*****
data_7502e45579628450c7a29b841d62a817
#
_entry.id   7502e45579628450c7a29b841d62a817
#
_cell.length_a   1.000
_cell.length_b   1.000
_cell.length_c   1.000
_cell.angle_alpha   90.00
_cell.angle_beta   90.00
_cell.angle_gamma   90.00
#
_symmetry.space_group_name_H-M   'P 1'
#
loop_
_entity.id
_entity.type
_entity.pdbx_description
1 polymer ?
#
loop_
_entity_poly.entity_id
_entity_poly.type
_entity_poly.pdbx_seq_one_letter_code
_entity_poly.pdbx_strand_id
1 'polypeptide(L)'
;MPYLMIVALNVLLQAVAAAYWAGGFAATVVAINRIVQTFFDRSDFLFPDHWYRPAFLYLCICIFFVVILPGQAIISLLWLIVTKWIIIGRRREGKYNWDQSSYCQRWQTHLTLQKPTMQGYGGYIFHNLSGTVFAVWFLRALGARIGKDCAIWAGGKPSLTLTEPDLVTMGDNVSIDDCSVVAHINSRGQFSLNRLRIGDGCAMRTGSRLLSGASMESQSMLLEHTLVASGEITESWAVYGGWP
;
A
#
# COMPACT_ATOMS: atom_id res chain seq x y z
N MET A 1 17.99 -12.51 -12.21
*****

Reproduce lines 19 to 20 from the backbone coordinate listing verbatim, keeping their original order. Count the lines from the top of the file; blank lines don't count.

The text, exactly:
#
loop_